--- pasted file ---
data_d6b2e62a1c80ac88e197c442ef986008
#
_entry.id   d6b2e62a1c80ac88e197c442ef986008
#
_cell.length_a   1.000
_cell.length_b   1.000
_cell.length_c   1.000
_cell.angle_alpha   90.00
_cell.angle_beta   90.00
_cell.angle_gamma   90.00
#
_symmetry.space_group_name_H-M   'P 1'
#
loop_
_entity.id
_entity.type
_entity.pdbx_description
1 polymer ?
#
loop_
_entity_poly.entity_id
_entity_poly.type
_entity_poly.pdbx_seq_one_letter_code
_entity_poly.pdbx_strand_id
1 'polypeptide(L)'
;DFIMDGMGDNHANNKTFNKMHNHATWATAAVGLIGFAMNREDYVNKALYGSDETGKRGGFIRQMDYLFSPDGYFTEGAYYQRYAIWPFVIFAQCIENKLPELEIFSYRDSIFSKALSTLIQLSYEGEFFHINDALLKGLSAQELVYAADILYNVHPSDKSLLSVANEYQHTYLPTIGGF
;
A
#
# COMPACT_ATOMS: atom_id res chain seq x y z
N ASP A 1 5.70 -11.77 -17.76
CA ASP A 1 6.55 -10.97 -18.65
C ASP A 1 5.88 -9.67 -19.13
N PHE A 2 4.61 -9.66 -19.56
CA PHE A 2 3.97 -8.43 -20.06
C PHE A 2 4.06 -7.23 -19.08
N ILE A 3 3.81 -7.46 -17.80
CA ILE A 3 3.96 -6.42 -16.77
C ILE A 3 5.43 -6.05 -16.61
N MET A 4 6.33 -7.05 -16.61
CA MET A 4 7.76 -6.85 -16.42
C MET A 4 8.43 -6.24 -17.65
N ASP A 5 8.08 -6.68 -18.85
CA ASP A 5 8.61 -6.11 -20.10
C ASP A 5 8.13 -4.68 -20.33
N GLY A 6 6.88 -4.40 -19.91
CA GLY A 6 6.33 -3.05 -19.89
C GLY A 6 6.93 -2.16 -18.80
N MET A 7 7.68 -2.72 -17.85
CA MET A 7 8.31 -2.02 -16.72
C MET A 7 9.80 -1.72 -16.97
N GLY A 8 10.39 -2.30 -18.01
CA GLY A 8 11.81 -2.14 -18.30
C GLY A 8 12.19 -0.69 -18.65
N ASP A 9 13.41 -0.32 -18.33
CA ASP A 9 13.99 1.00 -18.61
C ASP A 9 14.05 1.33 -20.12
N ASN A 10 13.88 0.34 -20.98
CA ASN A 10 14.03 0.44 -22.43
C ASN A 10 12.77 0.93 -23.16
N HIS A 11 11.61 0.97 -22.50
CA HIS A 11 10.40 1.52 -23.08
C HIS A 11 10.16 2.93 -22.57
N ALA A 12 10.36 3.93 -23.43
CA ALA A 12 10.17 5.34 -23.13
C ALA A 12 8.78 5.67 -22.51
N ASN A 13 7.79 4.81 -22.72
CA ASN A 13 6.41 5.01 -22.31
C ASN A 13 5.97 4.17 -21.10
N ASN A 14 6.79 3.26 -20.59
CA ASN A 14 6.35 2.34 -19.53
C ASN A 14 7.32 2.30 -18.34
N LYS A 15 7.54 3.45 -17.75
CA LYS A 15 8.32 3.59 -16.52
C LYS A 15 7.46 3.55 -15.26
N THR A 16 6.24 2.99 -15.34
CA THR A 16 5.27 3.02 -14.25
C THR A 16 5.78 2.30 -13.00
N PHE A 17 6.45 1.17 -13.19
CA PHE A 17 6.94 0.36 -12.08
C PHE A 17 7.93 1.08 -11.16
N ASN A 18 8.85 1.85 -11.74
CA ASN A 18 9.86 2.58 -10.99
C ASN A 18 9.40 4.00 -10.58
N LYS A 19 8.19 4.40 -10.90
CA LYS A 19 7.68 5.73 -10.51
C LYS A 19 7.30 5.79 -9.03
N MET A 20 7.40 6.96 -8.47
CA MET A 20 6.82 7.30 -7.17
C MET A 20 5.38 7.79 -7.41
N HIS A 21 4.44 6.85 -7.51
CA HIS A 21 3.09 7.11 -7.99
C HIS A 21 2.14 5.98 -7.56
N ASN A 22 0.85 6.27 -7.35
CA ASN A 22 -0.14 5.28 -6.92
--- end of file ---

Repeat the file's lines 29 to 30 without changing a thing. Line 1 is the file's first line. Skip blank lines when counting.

#
# COMPACT_ATOMS: atom_id res chain seq x y z